Conflicts and Peace Dividends in Developing Countries: A Comparative Analysis
Sub-Saharan Africa's dismal development outcomes-growth collapse and declining real income-are often used to highlight its sharp development contrast with other regions of the developing world. Drawing on a large cross-section analysis, this paper shows that Africa’s underlying dismal growth performance can be largely accounted for by high political risk and uncertainty which undermined investments and growth prospects in the region over most of the post-independence era. This hypothesis is further supported by empirical evidence. In particular, counterfactual simulations based on a variation of neoclassical growth models and under the hypothetical equalization of political risk profile alternative result in large economic returns, reflected in the significantly higher level of aggregate output and income in the subset of conflict-affected countries. Income levels get even higher when the hypothetical reduction of political risks alternative is accompanied by sustained increases in capital accumulation.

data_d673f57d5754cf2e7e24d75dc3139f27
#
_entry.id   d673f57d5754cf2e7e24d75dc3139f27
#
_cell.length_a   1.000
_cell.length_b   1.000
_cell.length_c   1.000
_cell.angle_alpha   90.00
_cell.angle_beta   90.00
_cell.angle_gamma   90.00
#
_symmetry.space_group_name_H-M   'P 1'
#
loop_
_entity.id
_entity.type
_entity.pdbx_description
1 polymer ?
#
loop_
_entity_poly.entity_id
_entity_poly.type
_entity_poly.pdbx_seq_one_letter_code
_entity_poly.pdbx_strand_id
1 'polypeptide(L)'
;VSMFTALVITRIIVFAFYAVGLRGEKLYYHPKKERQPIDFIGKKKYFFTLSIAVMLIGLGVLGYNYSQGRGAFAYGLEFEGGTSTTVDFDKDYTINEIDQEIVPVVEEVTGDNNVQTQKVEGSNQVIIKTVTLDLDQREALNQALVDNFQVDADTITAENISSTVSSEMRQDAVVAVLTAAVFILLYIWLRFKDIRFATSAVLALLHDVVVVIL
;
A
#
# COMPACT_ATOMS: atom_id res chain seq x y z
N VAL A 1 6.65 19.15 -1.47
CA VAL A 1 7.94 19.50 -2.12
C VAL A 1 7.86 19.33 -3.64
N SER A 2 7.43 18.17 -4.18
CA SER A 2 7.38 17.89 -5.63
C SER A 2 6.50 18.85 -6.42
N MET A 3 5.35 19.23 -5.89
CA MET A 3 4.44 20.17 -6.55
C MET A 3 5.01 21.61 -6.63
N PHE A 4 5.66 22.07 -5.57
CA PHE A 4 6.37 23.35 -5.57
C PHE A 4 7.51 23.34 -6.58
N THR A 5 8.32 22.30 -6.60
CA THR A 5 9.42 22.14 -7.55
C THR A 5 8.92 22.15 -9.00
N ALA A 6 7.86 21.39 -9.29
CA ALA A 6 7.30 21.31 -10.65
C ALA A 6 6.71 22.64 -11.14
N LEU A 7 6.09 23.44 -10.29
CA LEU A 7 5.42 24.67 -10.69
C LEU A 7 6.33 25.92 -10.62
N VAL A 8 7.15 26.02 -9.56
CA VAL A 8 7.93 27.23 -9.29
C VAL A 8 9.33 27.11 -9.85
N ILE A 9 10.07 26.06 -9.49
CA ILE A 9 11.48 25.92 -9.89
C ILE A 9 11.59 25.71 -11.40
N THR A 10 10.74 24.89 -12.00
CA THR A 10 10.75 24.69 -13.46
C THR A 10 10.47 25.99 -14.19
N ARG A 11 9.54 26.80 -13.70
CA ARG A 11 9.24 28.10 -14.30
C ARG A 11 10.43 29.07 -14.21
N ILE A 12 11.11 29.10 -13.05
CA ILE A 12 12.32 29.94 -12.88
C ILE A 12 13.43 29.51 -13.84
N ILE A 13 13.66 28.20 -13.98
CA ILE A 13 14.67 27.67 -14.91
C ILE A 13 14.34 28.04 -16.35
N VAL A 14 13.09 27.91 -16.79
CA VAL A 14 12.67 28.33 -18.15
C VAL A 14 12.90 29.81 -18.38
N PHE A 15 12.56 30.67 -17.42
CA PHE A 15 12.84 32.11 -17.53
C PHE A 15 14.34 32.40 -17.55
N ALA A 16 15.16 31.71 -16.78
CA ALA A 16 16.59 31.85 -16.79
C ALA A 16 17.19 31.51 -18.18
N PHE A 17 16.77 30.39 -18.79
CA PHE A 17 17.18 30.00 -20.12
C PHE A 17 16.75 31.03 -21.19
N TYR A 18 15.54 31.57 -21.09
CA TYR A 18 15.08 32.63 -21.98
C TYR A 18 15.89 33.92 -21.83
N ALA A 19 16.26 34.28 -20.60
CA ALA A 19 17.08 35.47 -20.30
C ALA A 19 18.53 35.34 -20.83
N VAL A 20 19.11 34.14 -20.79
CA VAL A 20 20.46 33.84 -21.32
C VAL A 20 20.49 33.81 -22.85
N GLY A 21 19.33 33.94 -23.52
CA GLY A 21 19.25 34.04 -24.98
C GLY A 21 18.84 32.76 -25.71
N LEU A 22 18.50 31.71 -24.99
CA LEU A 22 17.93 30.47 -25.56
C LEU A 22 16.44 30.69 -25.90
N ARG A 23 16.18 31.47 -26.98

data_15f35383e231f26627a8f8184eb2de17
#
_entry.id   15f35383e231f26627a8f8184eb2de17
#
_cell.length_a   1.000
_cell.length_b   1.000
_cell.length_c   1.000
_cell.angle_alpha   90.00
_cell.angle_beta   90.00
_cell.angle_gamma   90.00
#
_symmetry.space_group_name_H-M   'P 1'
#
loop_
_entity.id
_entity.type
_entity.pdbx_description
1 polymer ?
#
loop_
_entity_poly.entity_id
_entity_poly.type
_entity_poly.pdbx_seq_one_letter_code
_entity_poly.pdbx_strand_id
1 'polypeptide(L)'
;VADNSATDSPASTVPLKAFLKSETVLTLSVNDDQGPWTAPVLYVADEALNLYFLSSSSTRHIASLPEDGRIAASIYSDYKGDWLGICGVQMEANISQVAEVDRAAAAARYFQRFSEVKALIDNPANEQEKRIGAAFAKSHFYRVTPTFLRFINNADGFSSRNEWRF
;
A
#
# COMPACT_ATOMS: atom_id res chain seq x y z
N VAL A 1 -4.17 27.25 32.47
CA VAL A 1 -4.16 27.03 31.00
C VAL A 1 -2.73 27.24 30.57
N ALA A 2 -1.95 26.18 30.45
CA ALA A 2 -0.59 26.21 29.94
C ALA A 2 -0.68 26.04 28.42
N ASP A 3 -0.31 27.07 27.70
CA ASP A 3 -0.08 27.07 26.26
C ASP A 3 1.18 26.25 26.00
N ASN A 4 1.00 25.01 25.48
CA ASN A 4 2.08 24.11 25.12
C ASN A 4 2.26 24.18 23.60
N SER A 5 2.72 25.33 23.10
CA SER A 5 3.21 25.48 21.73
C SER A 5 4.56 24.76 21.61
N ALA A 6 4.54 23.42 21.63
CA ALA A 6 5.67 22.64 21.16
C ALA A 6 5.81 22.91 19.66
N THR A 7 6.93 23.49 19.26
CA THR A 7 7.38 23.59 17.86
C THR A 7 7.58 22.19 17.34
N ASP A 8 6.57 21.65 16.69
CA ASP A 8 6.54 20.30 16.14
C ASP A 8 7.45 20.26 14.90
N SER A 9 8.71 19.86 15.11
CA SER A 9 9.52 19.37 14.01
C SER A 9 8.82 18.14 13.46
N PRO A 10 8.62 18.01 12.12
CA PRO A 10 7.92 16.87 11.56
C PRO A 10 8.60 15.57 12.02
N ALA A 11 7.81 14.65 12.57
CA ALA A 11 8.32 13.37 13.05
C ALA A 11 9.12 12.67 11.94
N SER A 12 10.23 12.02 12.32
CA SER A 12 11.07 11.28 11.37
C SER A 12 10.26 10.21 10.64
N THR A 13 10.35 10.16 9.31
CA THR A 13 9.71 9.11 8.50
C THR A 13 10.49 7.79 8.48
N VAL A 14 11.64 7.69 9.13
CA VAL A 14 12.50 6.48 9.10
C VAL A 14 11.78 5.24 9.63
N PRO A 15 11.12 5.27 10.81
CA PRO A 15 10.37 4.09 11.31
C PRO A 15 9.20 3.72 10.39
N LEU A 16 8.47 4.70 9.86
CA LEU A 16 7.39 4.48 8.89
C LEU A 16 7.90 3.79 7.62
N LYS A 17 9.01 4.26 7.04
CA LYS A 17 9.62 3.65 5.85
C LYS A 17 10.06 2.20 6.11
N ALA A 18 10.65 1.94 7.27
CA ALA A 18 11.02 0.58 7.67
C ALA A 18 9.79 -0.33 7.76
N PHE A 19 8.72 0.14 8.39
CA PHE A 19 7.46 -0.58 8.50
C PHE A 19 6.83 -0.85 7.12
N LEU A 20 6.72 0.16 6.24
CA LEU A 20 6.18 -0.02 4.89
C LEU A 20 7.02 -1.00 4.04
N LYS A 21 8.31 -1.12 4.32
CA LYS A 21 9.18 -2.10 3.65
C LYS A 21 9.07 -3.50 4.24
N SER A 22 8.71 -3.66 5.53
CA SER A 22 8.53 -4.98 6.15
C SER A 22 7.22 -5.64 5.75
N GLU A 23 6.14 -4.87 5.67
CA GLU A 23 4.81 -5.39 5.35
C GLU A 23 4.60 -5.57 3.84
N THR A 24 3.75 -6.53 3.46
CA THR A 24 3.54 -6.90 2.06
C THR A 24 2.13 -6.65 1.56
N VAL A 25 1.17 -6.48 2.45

Volume (Year): 13 (2011)
Issue (Month): 2 ()
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